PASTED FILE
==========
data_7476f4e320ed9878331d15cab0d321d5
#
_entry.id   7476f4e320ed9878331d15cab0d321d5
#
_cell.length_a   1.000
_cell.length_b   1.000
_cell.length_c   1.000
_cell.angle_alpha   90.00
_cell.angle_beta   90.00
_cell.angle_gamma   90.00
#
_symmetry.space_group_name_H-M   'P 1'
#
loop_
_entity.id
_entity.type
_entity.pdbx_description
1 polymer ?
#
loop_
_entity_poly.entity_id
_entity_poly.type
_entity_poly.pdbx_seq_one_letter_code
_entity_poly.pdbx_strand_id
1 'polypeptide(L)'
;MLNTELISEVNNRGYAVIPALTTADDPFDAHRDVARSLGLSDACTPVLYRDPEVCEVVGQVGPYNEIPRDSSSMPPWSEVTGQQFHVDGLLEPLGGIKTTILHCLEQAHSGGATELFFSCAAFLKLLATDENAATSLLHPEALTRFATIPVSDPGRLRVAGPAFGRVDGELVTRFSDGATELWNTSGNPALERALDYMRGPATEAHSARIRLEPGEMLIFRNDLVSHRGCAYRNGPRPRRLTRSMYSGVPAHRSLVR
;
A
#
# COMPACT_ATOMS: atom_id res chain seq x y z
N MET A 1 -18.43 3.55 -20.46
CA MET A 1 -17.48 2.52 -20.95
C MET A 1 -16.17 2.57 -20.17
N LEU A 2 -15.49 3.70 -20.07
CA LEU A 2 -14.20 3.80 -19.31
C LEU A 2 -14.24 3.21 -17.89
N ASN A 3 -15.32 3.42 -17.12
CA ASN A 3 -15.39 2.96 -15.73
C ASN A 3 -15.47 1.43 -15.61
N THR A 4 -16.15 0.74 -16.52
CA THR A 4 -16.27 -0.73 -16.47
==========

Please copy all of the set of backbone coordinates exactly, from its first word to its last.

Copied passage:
data_7476f4e320ed9878331d15cab0d321d5
#
_entry.id   7476f4e320ed9878331d15cab0d321d5
#
_cell.length_a   1.000
_cell.length_b   1.000
_cell.length_c   1.000
_cell.angle_alpha   90.00
_cell.angle_beta   90.00
_cell.angle_gamma   90.00
#
_symmetry.space_group_name_H-M   'P 1'
#
loop_
_entity.id
_entity.type
_entity.pdbx_description
1 polymer ?
#
loop_
_entity_poly.entity_id
_entity_poly.type
_entity_poly.pdbx_seq_one_letter_code
_entity_poly.pdbx_strand_id
1 'polypeptide(L)'
;MLNTELISEVNNRGYAVIPALTTADDPFDAHRDVARSLGLSDACTPVLYRDPEVCEVVGQVGPYNEIPRDSSSMPPWSEVTGQQFHVDGLLEPLGGIKTTILHCLEQAHSGGATELFFSCAAFLKLLATDENAATSLLHPEALTRFATIPVSDPGRLRVAGPAFGRVDGELVTRFSDGATELWNTSGNPALERALDYMRGPATEAHSARIRLEPGEMLIFRNDLVSHRGCAYRNGPRPRRLTRSMYSGVPAHRSLVR
;
A
#
# COMPACT_ATOMS: atom_id res chain seq x y z
N MET A 1 -18.43 3.55 -20.46
CA MET A 1 -17.48 2.52 -20.95
C MET A 1 -16.17 2.57 -20.17
N LEU A 2 -15.49 3.70 -20.07
CA LEU A 2 -14.20 3.80 -19.31
C LEU A 2 -14.24 3.21 -17.89
N ASN A 3 -15.32 3.42 -17.12
CA ASN A 3 -15.39 2.96 -15.73
C ASN A 3 -15.47 1.43 -15.61
N THR A 4 -16.15 0.74 -16.52
CA THR A 4 -16.27 -0.73 -16.47